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Forschungspapiere Probleme der Öffentlichen Verwaltung in Mittel- und Osteuropa Heft 3 (005) Olaf Dahlmann Government Stability in Estonia: Wishful Thinking or Reality? An evaluation of Estonia's governments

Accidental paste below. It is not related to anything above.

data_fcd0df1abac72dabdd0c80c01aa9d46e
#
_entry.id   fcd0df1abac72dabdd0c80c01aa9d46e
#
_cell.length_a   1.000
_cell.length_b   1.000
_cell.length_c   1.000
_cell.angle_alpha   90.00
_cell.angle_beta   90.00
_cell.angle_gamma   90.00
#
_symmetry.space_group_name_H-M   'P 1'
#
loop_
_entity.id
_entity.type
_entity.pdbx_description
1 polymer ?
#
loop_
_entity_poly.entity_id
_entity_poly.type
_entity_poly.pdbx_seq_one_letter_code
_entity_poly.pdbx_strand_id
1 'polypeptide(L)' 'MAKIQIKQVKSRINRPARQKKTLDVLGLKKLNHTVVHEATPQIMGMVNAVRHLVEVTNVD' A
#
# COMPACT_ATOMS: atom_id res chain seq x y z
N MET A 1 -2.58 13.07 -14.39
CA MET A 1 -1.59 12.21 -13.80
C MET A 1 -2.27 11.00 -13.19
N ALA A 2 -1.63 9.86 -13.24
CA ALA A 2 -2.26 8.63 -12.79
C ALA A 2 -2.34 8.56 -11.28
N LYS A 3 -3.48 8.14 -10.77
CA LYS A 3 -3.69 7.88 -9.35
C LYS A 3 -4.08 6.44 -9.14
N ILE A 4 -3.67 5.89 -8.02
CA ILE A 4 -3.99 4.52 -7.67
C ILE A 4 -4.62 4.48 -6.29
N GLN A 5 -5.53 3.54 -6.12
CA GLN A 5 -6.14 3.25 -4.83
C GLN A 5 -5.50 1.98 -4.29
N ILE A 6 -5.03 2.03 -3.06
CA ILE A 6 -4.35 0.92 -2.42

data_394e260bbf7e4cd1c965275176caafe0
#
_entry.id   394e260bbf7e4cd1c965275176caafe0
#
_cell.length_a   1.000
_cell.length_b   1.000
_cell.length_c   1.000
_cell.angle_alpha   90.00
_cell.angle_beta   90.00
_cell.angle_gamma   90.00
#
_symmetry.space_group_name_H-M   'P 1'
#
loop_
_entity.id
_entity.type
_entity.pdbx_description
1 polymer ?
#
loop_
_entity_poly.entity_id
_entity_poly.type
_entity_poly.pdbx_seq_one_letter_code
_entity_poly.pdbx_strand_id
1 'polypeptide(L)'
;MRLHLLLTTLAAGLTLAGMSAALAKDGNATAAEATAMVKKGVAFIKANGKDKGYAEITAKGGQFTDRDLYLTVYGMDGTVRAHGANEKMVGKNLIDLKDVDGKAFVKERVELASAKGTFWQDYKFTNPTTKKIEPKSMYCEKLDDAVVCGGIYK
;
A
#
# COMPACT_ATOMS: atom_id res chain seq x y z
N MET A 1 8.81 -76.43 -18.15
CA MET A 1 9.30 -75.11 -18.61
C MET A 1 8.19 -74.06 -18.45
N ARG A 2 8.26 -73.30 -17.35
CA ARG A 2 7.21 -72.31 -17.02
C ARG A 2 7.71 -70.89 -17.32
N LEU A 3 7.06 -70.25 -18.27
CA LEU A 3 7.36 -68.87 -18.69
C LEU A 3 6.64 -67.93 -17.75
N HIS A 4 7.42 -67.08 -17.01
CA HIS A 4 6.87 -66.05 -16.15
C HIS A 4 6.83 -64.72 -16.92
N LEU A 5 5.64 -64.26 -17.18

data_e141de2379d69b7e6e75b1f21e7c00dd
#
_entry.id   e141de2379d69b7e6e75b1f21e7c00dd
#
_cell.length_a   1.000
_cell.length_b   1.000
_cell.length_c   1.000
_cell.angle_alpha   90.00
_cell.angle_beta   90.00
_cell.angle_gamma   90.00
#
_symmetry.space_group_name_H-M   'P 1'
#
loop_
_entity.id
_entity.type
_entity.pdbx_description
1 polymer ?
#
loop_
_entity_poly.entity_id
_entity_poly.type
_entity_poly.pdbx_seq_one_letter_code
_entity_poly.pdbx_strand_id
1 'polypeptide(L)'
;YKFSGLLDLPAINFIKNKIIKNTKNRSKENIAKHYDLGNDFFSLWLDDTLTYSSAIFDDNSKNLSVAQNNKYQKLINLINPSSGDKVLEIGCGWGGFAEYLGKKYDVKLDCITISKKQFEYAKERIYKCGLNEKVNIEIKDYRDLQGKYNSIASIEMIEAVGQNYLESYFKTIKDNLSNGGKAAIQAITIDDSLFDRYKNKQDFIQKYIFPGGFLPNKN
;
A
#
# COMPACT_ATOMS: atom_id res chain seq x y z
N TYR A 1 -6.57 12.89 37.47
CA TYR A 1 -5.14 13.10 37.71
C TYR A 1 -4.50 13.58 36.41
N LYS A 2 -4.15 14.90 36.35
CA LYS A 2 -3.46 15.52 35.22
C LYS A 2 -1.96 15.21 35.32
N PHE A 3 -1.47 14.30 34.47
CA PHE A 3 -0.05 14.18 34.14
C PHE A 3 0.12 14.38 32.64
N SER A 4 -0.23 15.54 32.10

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Forschungspapiere Probleme der Öffentlichen Verwaltung in Mittel- und Osteuropa Heft 3 (005) Olaf Dahlmann Government Stability in Estonia: Wishful Thinking or Reality? An evaluation of Estonia's governments from the 199 elections up to 003 (including a comment of the cabinet of Juhan Parts up to February 005) Lehrstuhl für Politikwissenschaft, Verwaltung und Organisation Bibliografische Information Der Deutschen Bibliothek Die Deutsche Bibliothek verzeichnet diese Publikation in der Deutschen Nationalbibliografie; detaillierte bibliografische Daten sind im Internet über abrufbar. Forschungspapiere Probleme der Öffentlichen Verwaltung in Mittel- und Osteuropa Heft 3 Herausgegeber: Druck: Vertrieb: Lehrstuhl für Politikwissenschaft, Verwaltung und Organisation Hochschuldozent Dr. Jochen Franzke Kontakt: PF , D Potsdam Tel.: Audiovisuelles Zentrum der Universität Potsdam Universitätsverlag Potsdam Postfach Potsdam Fon +49 (0) / Fax ISSN X ISBN X Universitätsverlag Potsdam, 005 Dieses Manuskript ist urheberrechtlich geschützt. Es darf ohne vorherige Genehmigung der Autoren / Herausgeber nicht vervielfältigt werden. Table of Contents 1. Conceptual Basics of Government Stability Theory of Democracy and Government Stability Government Stability as a Necessity of a Temporary Continuity of Governments Relevance of Government and Government Stability Measuring Government Stability and Criticism to a Concept of Government Stability Measuring Change of Government...7. Government Stability in Estonia: Wishful Thinking or Reality? The Estonian Context...8. Former Governments Variables of the Stability of Governments The Constitutional Framework A Fragmented Party System with Little Polarization The Parliament: Defining Features of the Riigikogu High Fluctuation and the Professionalization of the Government High Continuity of Personnel and Elite Agreement on Key Policy Issues Review of Estonia s 9 th Government Conclusion: Government Stability in spite of Frequent Government Changes...19 Bibliography...1 Appendix...3 Table of Figures Diagram 1: Influences on the Stability of Governments...7 Table 1: Previous Governments of Estonia...9 Table : Distribution of Members of Parliament according to their Experience in the Legislative Periods of Table 3: Proportion of Held Offices by Ministers ( )...15 Table 4: Composition of the Estonian Government (as of February 005)...17 Abstract This article examines the multiple governments of independent Estonia since 199 referring to their stability. Confronted with the immense problems of democratic transition, the multi-party governments of Estonia change comparatively often. Following the elections of March 003 the ninth government since 199 was formed. A detailed examination of government stability and the example of Estonia is accordingly warranted, given that the country is seen as the most successful Central Eastern European transition country in spite of its frequent changes of government. Furthermore, this article questions whether or not internal government stability can exist within a situation where the government changes frequently. What does stability of government mean and what are the varying multi-faceted depths of the term? Before analysing the term, it has to be clarified and defined. It is presumed that government stability is composed of multiple variables influencing one another. Data about the average tenure of a government is not very conclusive. Rather, the deeper political causes for governmental change need to be examined. Therefore, this article discusses the conceptual and theoretical basics of governmental stability first. Secondly, it discusses the Estonian situation in detail up to the elections of 003, including a short review of the 9 th government since independence. In the conclusion, the author explains whether or not the governments of Estonia are stable. In the appendix, the reader finds all election results and also a list of all previous ministers of Estonian governments (all data are as of July 00). This paper is an abridged version and outlines the findings of the thesis Government Stability in Estonia which the author handed in at the University of Potsdam in July 00. 1. Conceptual Basics of Government Stability 1.1 Theory of Democracy and Government Stability First of all, the term government stability is itself controversial. Linz theorizes that in order to function effectively, governments must have a specific degree of stability. Subsequently, there must also be the possibility for a change within government. Linz states that, Voters in democracy seem to share both a desire for continuity and stability and a readiness for weariness with too much of it and a yearning for change (Linz 1998: 8). What does the ideal term of office look like and does it actually exist? Harfst (001) points out that for finding an answer to that question one has to refer to basic democratic principles and therefore the author returned to Dahl s responsiveness as a democratic principle (Dahl 1971). 1 To guarantee responsiveness, a democratic system must be up to the following criteria: elections must be realised and the opposition must be able to accept the outcome of said elections. The opposition must have the possibility of an equitable competition and the ability to replace the current administration if the electoral outcome dictates a necessity for it (Harfst 001: 1). The idea of electing someone for life to exercise effective power, or representatives for unlimited time (without ever having to stand again for election) does not fit into our thinking about democracy (Linz 1998: 19). The conclusion is that elections alone can affect a change in the executive branch, but they don t necessarily need to overturn the power structure at any given time period. The relation between efficacy, the capacity to solve problems, and legitimacy is modified largely by the time perspective of the citizens (Linz 1998: 0). It becomes apparent that governments are, concerning their term of office, basically restricted by regular elections. Elected individuals must subject themselves to the political competition of elections within a defined cycle. Competition is the required component of the democratic electoral process because semi- or pseudo-democracies also have elections, but these masquerading elections are not competitive (Linz 1998: 0). In representative democracies the government is not elected directly by the public, but instead by 1 Dahl (1971) explains significant his concept of responsiveness in chapter one (pp. 1-16). 1 parliament. That is why one ascribes importance to the parliament as an institution and the political parties as actors within the parliament. A regnant administration should finally have received permanent support of the whole governmental body and should remain in office for a whole legislative period. Thus, in the end of a legislative period, regular elections confirm an administration, vary an administration s composite shape or resign it from office. 1. Government Stability as a Necessity of a Temporary Continuity of Governments As aforementioned, governments are temporary limited by elections. Governments are principally able to stay in office for more than one legislative period. However, theory of democracy demands for the majority of a population to affirm an administration s legitimacy. In this manner, elections legitimate administrations to assume responsibility for a certain period of time. Democracy is government pro tempore as Linz mentions (Linz 1998: 19). The period of office is established by the constitution and, consequently, an ideal reign would exist if government remains unmodified for the whole term in office. Administrative stability refers merely to the stability in this specified period, which is defined by the constitution. For the particular case of Estonia, the time limitation of a given administration would be four years ( 60 Estonian Constitution). Thus, theory of democracy defines a temporary maximum for the term of administrative stability. Following from the definition of a temporary maximum, the reader questions whether there is also an existing temporarily defined minimum of administrative duration? When are governments still stable and when are they unstable? According to the consolidated findings, all cabinets staying less than one whole legislative period in office must be classified on principle as unstable. Governments need time to implement their political projects and programs. This is also the reason to give new cabinets 100 days time after the assumption of office before judging their mistakes (see Linz 1998: 35). But as for defining the minimum of a term, this proposal is lacking. This time frame does not point out that governments have to spend time, for example, implementing political and administrative structures, passing laws and providing budgets. Finally, governments should have the ability to observe the results of their policies and to take corrective actions in the case of doubt (see Harfst 001: 1). Linz argues that governments are acting in cycles which influence the electoral-democratic process (Linz 1998: 33). In addition to the economic, social and international cycles, the budget is particularly important. Linz annotates that, after assumption of office, cabinets mostly have to adopt the budget of the previous government. Thus, there is only little scope for realising their own policy programs: A government may come into power to operate, at least, until the next budget making process within the constraints decided by its predecessor and it might leave its successor with the budget designed for continuing in power (Linz 1998: 33). As already mentioned, an administration should have the opportunity to evaluate their policies and, if necessary, to correct them. The best circumstances arise when an administration has the chance to pass its own budget bill. It becomes apparent that defining a minimum of government duration is intractable. If procurable, a minimum period of two years is adequate. 1.3 Relevance of Government and Government Stability Confronted with the so-called dilemma of simultaneity governments in the CEEC could be regarded as the crucial actors of transition. The government is responsible and puts forth the general guidelines of policy. In reference to the transition wave in CEE, it is characteristic that governments are subject to external interaction, which has not taken place in previous transitions. In other words, today s neo-democracies have much less time to catch up and many fewer degrees of freedom in dealing with their respective citizenries. [ ] And, even if the demands of their own citizens could somehow be deferred, neo-democratic politicians would still be hit with deadlines imposed by such external conditioners as the International Monetary Fund, the European Union, or the Organization for Security and Cooperation in Europe (Schmitter and Santiso 1998: 74). In this manner, governments in the CEE have to cope with the transition process inwardly and outwardly. Besides national embarrassments, CEE governments also must fulfil the requirements of international standards and that further complicates the process. Detailed discrepancies emanate from international organisations, which are outside of the realm of governmental authority. However, decisions have to be made and the electorate must legitimise these. Scores of cabinets failed and could not be affirmed in elections. Anyhow, parliament and government are The term dilemma of simultaneity derives from Claus Offe (1991). 3 authorised as democratic institutions, responsible for decision-making and implementation of the results of the decision-making process. Consequently, governments are further on a decision-making board whose functioning and stability is fundamental for academic research. 1.4 Measuring Government Stability and Criticism to a Concept of Government Stability Thus, it appears that in academic discourse, an integrative concept of government stability does not persistently exist. In addition, context and interpretation further cloud what little definition there is. What kind of benefit does the concept of stability conceal? How can we define stable and unstable governments? Is academic debate critical to a concept of government stability? Laver and Shepsle propose to categorize a government as stable if a government can survive dramatic changes in its political environment while still managing to hold on the reins of power (Laver and Shepsle 1998: 8). A government is instable, in contrast, if it cannot survive even small changes to the environment in which it originally took office (ibid.). It is therefore mandated to examine the political context in which a cabinet took office, and the context in which it was forced to give up government power. Even though democracies exhibit regular requests for changes of government, governments with a short tenure are evaluated negatively: Short-lived cabinets are regarded as ineffective policymakers (Lijphart 1984: 165). Government instabilities or short tenures of cabinets are not only generally seen as negative, but they are also seen as indicators for larger systemic crises or a symptom of a potential breakdown of the political system (Linz 1978: 110 et sqq.). The main argument is that government instability prevents the formulation and consistent implementation of public policies (Linz 1998: 8). In contradiction to this argument, one can state that rapidly changing governments could be able to solve mounting and successive problems qualitatively better and faster than could be done by a single stable coalition or a minority government without support (see Williams 1964: 46 et sqq.). Sartori concurs with this judgment by stating that governments can be long lived and impotent in the following sense: Stable government may be a facilitating condition, but is certainly not a sufficient condition for effective government (Sartori 1997: 113). Thus, 4 according to Linz, we must ask the question whether stability and continuity of leadership and cabinets in coalition governments, and long terms in office by the same people, necessarily mean better government in terms of policy outputs (Linz 1998: 8). 3 In this context, Linz argues that, as a result of coalition discipline and respect for each other, governments do not set about political problems (see Linz 1998: 8). Because of that, Linz prefers a regime change or, at least a personnel change, at every possible interval no matter how the change comes into fruition: Alternation within a coalition may be as good as alternation as the result of an election (Linz 1998: 8). Sartori criticises the suggestion of the concept of government stability and points out that stable (in the meaning of long-lived) governments are not simultaneously effective. Cabinets might be long-lived and inactive together: [ ] their duration over time is by no means an indicator and even less an activator of efficiency or efficacy (Sartori 1997: 113). Sartori disapproved of the assumption that the mere duration of a cabinet makes activities of the government automatically effective and efficient. In this regard, for evaluating a stable government one can not consider the mere duration. In fact, it is necessary to find a wider approach which regards and rates in detail the governmental defining factors. Thus, Sartori argues against using the concept of Powell (198), who concludes that government stability is a relevant factor for the quality and stability of democratic systems. It is essential: Stable democracy (i.e., regime stability) is one thing, stable government quite another thing (Sartori 1997: 113). Outside of the issues of duration, efficiency and efficacy, another approach is represented by Siegfried (1956), who concentrates on the personnel. Siegfried studies the frequent changes of government in the IV. French Republic between the years 1946 and 1958 and comes to the conclusion that the French system was characterised by an extensive continuity of governmental personnel. The author s conclusion is that a continuity of governmental activities exists which would mean that frequent changes do not bring about unstable governments. 3 The output dimension of government is especially salient in Eastern Europe, given the problems of the transition. In the case of Estonia, the frequent changes of government do not seem to have influenced government efficiency negatively, since this northernmost of the Baltic republics continues to be referred to as the exemplary transition state. 5 All these observations make it clear that government stability cannot be measured in terms of a government s term in office alone. Rather, the effectiveness of government also has to be taken into account. In general, stable governments might have a potentially higher effectiveness in terms of policy output than unstable cabinets (see Sartori 1997: 113; Harfst 001: ). How do these theories relate to the CEE? Are the frequently changing cabinets an advantage or a disadvantage to the system? Do they relieve or compress mounting political pressure? Do they solve problems and create useful reforms or do they serve to hinder useful policy-making? Holmes (1997) favours a vigorous and stable government. This is rather essential for coping with the already mentioned dilemma of simultaneity (Offe 1991). Differing from already consolidated societies, governments in CEE can not rest upon developed civil societies; they are in a state of development (Holmes 1997: 3). In that way a bottom-up transition (starting from the civil society) can not take place. Consequently, the transition process is the main task of the government and the cabinet has to manage it by developing political directives as a trickle-down process. What should a detailed analysis of government stability look like? It seems useful to isolate several factors. Previous research examining the stability of governments focused on parliamentary parties and their influence on the formation of a government. However, it seems more promising to combine this actor-oriented analysis with an examination of institutional factors. It thus seems necessary to analyse the political system of Estonia as a whole. In the following sections, the constitutional framework for the Estonian system of government will be highlighted. Then the author will focus on the party system, on the parliament, and on the government, as well as on the political elite. Government stability is thus seen as influenced by these five variables, so that a close examination of these single factors allows for a comprehensive evaluation of government stability. 6 Diagram 1: Influences on the Stability of Governments 4 constitution parliament Government stability political elite party system government 1.5 Measuring Change of Government The following criteria for identifying changes of governments were used: Generally, the tenure of a government ends with the election of a new parliament (see Sanders and Herman 1977: 353). Moreover, the election of a new prime minister, or a change in the governing coalition one party leaving or joining the coalition counts as a change of government. Likewise, the change from a majority government to a minority government is a change of government. Concerning the election of a new prime minister, it is important to note that no distinction is made here between political or non-political reasons for such a change, since a resignation generally changes the political situation in some significant aspects (Woldendorp, Keman and Budge 1993: 5). In addition, a successful vote of no confidence against the prime minister also marks a change of government. In contrast, if only some cabinet ministers resign or are exchanged in a reshuffling of the government cabinet, there is no relevant change of government. A vote of no confide